A U.S. government position as Attorney-Advisor (Intellectual Property Rights) in Beijing, China opened on 08/17/2012 and will close on 09/04/2012.
The job can be viewed on http://www.usajobs.gov/ job announcement number: ITA-FSHR-2012-0030
The announcement can also be viewed by clicking this link: http://www.usajobs.gov/GetJob/ViewDetails/324208200 Continue reading
With the impending departures of Nancy Kremers in Beijing and Conrad Wong in Guangzhou, two key PTO positions in China are now opening up.
The notices for the job postings are available here: Continue reading
The U.S. Embassy in Beijing is seeking an individual for the position of Legal Specialist with the Political Section. This position works with the U.S. Department of Justice in Beijing.
Information can be found at http://beijing.usembassy-china.org.cn/pollegalspec.html.
With the summer almost upon us, the tours of many diplomats posted overseas are slated to end. No less so with IPR-diplomats.
Chris Adams will be departing from his post as USTR’s representative in China. The notice for his job posting is available here: http://www.usajobs.gov/GetJob/PrintPreview/317283100 . Chinese language is no longer mandatory for this position, but is highly desirable.
Following our year end review of individuals’ transitions in China’s growing IP field, here is a Q&A with Tom Duke, a new IP officer at the UK Mission:
Why did the UK decided to send you to Beijing? Is it part of a broader plan?
My role in Beijing is the first part of a planned international IP attaché network for the UK IPO. As it’s a new post, one of the priorities is to establish the most effective way that I can deliver added value to the networks already on the ground in China (for example in UK Trade & Investment, the FCO and UK/EU projects and industry associations). From reading a couple of your articles about your time in the US embassy, I know you have spoken about providing colleagues with the right tools – based on accurate information of the Chinese IP landscape – and amplifying messages that can benefit all stakeholders. Continue reading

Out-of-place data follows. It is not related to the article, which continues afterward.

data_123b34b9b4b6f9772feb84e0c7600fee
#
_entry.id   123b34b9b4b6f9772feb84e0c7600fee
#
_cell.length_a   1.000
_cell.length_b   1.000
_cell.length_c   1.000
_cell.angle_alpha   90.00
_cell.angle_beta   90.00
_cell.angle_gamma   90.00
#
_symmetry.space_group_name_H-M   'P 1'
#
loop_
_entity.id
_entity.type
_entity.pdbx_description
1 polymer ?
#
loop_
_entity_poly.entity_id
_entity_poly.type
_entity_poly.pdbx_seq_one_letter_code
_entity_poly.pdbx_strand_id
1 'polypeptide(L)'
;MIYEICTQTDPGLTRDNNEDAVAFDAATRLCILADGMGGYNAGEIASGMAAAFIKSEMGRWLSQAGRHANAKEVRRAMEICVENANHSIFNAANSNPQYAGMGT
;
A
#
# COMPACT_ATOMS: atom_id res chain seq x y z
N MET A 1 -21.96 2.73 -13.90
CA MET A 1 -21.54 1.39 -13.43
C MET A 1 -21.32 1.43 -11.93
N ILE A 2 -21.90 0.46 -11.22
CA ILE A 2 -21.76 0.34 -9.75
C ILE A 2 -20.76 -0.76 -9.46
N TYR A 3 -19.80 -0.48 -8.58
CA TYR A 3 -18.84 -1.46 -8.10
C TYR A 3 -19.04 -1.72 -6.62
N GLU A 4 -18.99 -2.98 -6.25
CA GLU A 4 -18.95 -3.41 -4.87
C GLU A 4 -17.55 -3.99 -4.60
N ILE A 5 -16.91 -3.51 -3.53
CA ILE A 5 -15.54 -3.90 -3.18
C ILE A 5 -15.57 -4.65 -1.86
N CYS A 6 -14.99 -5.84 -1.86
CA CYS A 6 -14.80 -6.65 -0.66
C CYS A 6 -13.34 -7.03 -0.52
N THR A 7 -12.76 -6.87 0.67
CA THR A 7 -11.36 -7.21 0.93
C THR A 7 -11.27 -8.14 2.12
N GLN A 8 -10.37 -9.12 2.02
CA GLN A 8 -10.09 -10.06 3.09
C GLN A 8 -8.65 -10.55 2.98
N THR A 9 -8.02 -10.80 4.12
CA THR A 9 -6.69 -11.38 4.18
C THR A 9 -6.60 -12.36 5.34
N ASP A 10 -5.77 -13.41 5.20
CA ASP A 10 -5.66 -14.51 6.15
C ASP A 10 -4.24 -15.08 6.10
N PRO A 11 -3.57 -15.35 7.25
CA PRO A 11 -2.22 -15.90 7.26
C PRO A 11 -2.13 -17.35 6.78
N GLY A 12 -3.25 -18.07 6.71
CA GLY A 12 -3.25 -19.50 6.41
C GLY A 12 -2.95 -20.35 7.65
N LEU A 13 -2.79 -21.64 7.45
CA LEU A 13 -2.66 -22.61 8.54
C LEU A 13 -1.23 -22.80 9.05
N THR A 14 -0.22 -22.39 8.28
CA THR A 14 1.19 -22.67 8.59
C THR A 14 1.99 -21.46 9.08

Looking back on 2011 and into 2012, it has been a year with considerable transition for individuals following IP issues in China.
There were some important lateral changes in the private sector. With the Hogan Lovells merger, Doug Clark went to Hong Kong, and Horace Lam left Hogan Lovells for Jones Day in China. Former Supreme People’s Court IPR Chief Judge, Jiang Zhipei, left the Fangda Partners for King and Wood. Meanwhile, King and Wood, which already had a large China IP practice, merged with the Australian law firm, Mallesons, which has a Chinese IP practice. Amongst the more recent retirees from the Chinese government, Xu Chao, of the National Copyright Administration, and Yin Xintian, of the State Intellectual Property Office, both left the government for the Wanhuida law firm. An Qinghu, the former Director General in charge of the Chinese Trademark Office, also left his parent agency, the State Administration for Industry and Commerce, to work for the Chinese Trademark Association. Continue reading